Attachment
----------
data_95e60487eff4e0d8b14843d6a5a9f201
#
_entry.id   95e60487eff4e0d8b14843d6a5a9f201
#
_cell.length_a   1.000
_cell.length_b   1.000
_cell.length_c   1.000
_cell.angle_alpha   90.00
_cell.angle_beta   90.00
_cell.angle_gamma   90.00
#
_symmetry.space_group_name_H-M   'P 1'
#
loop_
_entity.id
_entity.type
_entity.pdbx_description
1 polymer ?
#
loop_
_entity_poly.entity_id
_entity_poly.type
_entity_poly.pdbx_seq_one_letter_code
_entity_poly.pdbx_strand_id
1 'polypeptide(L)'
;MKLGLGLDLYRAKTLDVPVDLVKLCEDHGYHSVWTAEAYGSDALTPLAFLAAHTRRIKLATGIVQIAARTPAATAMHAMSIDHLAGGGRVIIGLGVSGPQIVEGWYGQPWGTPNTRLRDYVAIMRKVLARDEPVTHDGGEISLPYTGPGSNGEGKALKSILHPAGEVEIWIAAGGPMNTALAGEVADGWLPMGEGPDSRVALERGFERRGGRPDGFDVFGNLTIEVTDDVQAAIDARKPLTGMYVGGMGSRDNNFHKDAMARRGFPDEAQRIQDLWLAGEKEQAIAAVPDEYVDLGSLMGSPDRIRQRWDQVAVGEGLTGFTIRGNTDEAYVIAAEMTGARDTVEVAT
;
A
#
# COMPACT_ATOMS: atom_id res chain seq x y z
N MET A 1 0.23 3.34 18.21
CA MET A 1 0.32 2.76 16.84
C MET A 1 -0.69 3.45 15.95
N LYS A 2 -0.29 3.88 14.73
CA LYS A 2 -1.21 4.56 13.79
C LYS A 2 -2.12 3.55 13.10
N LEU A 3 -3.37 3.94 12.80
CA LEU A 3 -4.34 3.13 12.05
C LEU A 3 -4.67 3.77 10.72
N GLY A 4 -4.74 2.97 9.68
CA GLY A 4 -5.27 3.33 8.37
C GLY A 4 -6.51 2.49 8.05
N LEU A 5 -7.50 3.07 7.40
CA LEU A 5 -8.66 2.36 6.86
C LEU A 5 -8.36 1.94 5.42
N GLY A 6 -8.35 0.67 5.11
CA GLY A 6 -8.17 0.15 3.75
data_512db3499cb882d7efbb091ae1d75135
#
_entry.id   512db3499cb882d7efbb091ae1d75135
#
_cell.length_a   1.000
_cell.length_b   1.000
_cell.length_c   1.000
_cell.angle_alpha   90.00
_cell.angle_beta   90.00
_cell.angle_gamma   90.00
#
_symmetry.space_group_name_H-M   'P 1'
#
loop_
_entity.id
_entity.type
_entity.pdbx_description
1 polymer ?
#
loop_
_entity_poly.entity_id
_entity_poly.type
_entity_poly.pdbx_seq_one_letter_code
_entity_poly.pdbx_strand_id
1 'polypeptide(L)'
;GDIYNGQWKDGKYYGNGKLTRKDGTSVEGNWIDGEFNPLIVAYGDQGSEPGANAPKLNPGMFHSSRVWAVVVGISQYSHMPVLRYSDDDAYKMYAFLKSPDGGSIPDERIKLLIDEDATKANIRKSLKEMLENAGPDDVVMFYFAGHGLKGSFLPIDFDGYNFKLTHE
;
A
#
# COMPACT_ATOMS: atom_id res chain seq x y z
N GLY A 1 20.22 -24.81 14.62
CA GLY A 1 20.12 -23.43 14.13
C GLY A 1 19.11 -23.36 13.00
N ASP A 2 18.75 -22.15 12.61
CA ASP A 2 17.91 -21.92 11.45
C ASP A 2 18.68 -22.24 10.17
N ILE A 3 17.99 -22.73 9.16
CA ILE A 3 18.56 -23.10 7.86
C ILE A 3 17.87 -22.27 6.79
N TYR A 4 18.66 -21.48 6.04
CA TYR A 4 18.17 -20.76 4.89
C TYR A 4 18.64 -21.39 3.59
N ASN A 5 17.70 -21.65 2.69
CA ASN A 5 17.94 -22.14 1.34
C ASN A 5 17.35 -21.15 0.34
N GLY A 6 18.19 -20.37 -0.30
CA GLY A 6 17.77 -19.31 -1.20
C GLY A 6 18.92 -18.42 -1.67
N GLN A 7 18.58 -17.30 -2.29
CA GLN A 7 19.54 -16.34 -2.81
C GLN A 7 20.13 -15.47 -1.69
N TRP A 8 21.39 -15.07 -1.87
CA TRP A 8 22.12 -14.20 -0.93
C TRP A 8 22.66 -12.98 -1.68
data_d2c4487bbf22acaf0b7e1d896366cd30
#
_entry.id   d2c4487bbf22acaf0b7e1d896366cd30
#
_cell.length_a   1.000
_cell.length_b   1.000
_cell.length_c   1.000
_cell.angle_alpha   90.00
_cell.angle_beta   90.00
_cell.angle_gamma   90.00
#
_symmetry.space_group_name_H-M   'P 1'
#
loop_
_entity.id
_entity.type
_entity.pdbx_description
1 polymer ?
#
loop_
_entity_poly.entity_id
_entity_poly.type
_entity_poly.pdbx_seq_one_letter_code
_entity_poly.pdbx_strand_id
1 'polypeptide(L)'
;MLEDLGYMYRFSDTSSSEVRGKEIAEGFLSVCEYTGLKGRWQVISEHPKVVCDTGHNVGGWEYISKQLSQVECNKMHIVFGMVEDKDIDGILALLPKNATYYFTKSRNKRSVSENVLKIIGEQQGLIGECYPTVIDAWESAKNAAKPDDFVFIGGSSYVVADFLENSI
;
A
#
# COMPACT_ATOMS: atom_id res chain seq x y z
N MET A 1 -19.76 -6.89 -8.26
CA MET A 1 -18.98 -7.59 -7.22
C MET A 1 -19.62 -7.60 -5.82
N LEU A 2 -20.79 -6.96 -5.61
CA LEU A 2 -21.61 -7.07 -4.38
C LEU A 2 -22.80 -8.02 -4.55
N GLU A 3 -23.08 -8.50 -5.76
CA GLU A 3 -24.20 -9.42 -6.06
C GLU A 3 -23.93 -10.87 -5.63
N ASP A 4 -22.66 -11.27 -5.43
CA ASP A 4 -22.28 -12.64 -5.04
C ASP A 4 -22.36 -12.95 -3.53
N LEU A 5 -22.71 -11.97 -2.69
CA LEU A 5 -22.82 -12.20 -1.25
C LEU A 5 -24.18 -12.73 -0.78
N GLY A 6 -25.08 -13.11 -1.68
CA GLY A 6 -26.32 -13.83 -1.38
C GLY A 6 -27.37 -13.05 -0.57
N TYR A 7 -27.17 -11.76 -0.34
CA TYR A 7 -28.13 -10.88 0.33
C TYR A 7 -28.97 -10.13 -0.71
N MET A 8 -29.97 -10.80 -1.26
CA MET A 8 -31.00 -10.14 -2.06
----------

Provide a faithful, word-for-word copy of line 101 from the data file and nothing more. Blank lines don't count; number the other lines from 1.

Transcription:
C TRP A 8 22.66 -12.98 -1.68